University of Washington Bothell
Technology Advisory Committee
December 16, 2010
Attending: Andreas Brockhaus, Eric Chan, Brian Fletcher, David Goldstein, Ted Hiebert, David Lane, Sarah Leadley, Lane McKittrick, Tim Rhoades, Joe Shelley, and Betsy Tippens,
Absent: Carol Leppa, Lindsey Wille, and IRSC representative
Introduction and Role of the Committee:
The Technology Advisory Committee (TAC) has been formed in response to the expanding role of technology on campus and the need for a broader campus conversation related to technology. The role of committee is to provide recommendations and advice regarding technology strategic direction, planning, and policy.
The committee was asked to think broadly as we engage with this work. Committee members come from a wide variety of campus constituents and have a diversity of viewpoints. However, the membership is not representative of every group on campus. The committee will work intentionally to engage the campus frequently in order to include as many voices as possible in our recommendations. Although much of the committee’s work will involve academic technology, it is important to note that our focus will include administrative technologies that have a broad impact as well.
TAC is advisory to the Assistant Vice Chancellor for Information Technologies, Betsy Tippens. Betsy will take recommendations to Academic Council, Cabinet, or the Chancellor's Executive Committee as appropriate.
How do we communicate internally within the committee?
The committee decided to use email for communication regarding logistics. A distribution list, TAC@uwb.edu, has been set up for this purpose
For sharing and collaborating on documents, as well as for online discussions, the committee will use Blackboard. Andreas Brockhaus will setup a course for the committee’s use.
How do we communicate with the rest of the campus?
After discussion, the committee decided that a multi-pronged approach was important. We will maintain a list of communication venues and tools, and determine an appropriate approach or set of approaches for each communication. For example, a tool with a “broadcast mentality” would work best for simply sharing information, but a more collaborative tool would be necessary for obtaining feedback and input. Sarah Leadley said that the Library had developed a preliminary list of marketing outlets that we could use a starting point. It was also decided that in-person announcement and information sharing sessions should be used as often as possible. Eric Chan mentioned that ASUWB has regular events that have been successful at getting information to students.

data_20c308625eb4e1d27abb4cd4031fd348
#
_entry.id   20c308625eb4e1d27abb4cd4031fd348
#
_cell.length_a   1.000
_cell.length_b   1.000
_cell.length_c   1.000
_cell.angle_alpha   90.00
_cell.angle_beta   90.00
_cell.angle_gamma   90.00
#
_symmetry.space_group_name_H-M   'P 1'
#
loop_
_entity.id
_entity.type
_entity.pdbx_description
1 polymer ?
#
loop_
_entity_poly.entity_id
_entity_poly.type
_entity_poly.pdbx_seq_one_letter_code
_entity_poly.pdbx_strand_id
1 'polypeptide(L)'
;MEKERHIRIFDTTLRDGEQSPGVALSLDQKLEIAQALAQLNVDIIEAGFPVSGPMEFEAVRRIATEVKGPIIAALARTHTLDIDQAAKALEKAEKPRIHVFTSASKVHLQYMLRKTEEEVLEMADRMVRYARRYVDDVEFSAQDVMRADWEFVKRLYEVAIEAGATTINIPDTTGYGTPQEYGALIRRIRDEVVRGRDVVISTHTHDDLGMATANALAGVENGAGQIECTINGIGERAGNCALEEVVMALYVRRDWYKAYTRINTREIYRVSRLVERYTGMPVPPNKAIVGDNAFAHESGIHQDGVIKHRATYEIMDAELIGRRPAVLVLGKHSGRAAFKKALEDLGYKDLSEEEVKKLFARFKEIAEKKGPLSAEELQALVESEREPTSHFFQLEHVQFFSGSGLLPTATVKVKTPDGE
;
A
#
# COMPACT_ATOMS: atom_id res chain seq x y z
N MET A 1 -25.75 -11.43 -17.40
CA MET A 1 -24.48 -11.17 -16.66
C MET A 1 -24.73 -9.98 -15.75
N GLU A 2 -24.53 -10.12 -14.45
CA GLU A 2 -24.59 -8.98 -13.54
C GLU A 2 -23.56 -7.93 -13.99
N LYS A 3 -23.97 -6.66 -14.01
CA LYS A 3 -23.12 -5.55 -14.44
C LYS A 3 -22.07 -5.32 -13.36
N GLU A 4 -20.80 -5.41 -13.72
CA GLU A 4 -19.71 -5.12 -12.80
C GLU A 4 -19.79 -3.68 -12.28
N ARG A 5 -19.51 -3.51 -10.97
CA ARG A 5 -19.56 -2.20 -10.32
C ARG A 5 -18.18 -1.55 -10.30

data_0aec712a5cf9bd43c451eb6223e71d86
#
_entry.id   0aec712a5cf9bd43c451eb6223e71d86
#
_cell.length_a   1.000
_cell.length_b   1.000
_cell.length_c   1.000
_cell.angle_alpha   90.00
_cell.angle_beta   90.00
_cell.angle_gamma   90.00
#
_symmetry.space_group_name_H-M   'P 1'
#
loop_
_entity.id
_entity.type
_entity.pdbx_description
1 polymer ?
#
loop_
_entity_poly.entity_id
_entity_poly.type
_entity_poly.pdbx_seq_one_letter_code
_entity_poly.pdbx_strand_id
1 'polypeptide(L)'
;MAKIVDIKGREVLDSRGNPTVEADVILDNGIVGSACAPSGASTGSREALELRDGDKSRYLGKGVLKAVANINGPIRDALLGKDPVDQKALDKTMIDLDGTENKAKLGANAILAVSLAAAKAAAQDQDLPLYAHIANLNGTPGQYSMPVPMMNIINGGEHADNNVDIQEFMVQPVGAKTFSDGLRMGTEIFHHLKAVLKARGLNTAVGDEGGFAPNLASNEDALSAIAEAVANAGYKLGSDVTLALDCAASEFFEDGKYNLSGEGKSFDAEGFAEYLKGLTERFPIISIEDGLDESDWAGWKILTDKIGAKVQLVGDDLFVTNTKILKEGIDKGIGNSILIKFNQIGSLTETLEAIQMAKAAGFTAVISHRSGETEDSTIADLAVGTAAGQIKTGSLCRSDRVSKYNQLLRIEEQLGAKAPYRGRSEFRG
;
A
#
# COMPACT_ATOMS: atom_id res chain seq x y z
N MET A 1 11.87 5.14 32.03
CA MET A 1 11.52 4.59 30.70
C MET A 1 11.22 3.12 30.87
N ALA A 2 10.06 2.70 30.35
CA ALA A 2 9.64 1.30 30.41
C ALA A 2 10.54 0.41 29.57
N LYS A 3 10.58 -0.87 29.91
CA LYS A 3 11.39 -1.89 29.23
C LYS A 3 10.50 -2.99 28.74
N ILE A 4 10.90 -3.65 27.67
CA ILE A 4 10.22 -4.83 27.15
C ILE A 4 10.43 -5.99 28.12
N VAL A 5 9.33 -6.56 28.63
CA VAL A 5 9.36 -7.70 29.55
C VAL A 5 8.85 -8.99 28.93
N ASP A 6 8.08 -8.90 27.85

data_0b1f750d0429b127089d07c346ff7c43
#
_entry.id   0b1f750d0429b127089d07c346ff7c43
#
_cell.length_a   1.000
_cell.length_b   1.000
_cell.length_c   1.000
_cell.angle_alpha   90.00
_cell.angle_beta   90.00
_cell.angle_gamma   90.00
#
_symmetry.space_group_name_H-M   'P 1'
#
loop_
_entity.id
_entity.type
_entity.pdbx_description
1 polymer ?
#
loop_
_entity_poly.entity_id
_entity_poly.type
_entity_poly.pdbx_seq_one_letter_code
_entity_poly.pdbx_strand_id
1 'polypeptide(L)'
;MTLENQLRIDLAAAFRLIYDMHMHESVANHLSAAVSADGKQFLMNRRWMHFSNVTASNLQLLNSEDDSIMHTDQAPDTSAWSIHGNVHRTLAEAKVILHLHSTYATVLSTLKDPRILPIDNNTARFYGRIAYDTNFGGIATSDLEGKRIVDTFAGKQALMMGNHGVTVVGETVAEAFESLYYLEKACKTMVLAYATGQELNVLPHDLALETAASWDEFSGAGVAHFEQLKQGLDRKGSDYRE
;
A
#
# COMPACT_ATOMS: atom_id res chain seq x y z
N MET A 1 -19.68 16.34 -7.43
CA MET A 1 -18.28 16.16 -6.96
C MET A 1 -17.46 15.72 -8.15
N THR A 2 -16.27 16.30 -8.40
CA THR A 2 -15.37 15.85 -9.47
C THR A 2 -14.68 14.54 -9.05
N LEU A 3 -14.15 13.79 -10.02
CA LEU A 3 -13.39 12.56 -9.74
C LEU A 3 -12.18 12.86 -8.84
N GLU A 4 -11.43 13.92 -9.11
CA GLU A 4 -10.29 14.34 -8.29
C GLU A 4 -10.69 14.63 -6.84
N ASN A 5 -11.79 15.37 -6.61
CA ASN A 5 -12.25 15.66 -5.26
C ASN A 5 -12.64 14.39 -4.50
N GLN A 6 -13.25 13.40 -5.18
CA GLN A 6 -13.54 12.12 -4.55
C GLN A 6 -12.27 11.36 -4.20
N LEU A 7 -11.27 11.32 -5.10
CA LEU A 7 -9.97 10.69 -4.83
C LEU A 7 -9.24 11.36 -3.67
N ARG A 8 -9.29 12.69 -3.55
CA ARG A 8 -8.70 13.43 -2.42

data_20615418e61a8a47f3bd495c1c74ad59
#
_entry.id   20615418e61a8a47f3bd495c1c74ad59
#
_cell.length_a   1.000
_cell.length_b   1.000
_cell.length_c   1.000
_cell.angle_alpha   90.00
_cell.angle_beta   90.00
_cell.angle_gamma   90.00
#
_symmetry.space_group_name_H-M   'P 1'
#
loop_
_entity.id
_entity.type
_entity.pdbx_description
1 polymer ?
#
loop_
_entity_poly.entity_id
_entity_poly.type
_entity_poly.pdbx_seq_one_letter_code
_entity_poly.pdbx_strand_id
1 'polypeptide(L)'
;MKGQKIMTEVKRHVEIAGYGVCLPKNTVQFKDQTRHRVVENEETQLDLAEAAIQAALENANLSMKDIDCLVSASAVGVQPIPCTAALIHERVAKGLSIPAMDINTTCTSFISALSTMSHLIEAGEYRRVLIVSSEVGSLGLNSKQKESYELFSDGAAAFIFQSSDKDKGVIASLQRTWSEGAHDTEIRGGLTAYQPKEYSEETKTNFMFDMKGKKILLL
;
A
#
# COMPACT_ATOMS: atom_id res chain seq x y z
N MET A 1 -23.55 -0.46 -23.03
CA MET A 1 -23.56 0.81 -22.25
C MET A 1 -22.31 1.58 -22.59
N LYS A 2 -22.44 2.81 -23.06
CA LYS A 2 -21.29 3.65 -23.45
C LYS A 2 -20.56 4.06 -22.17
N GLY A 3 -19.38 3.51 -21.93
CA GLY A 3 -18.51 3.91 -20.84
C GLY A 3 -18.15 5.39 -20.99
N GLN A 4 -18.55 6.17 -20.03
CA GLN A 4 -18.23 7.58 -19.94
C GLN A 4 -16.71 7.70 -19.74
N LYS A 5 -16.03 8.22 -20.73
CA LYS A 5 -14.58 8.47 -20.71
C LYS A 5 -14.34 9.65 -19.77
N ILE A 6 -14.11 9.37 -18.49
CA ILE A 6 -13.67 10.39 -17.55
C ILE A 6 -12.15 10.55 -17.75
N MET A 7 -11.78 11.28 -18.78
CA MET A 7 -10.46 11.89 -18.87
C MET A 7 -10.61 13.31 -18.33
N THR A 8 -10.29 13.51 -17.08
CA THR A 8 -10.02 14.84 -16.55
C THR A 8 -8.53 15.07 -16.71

The committee discussed a TAC website and agreed that it would be useful for dissemination of information about committee activities. After some discussion of its place within the UWB website, the committee decided it should be housed on the IT site, and at the top level within that site. Information to post on the website includes:
- Link to the Technology and Teaching Innovation Task Force recommendations
- Reports, actions, and recommendations of the committee
- Links to other technology-related resources, including the Horizon Report and EDUCAUSE.
Joe Shelley had already created a very preliminary site, and he will continue to post content for the TAC website. David Lane offered to help as well.
Betsy suggested that we’ll try a variety of communication methods as we work through the year. It is likely that our methods will evolve as we move forward and get more experience with our communication processes.
Overview of the coming year’s issues:
Several issues had been listed on the agenda as ones that IT staff have already identified. These are:
- Budget proposals
- Development of a Learning Technologies/online learning roadmap
o Learning Management System future
o Campus strategies for hybrid courses
o Cloud services
- Guidelines for reusing computer equipment
- Guidelines for allocation of equipment replacement funds
Betsy asked the committee what additional issues we should address this year. These were suggested:
- Training and support issues, particularly faculty development as it relates to changes in campus technology; for example, a potential increase in hybrid courses.
- Issues related to mobile devices, including security issues, use in class, and bandwidth.
- Support for off-site locations such as the ELC in Bellevue.
- Support for centers, fee-based programs, research work, and other activities not funded by state dollars.
- The expansion of digital media work and how to coordinate support and efforts across various academic programs.
- Paperless office initiatives
The committee needs to prioritize all of these issues and determine which ones to work on this year.
Parking Lot (for later discussion):
- What “technology” is in the purview of our group? Lab equipment? Calculators?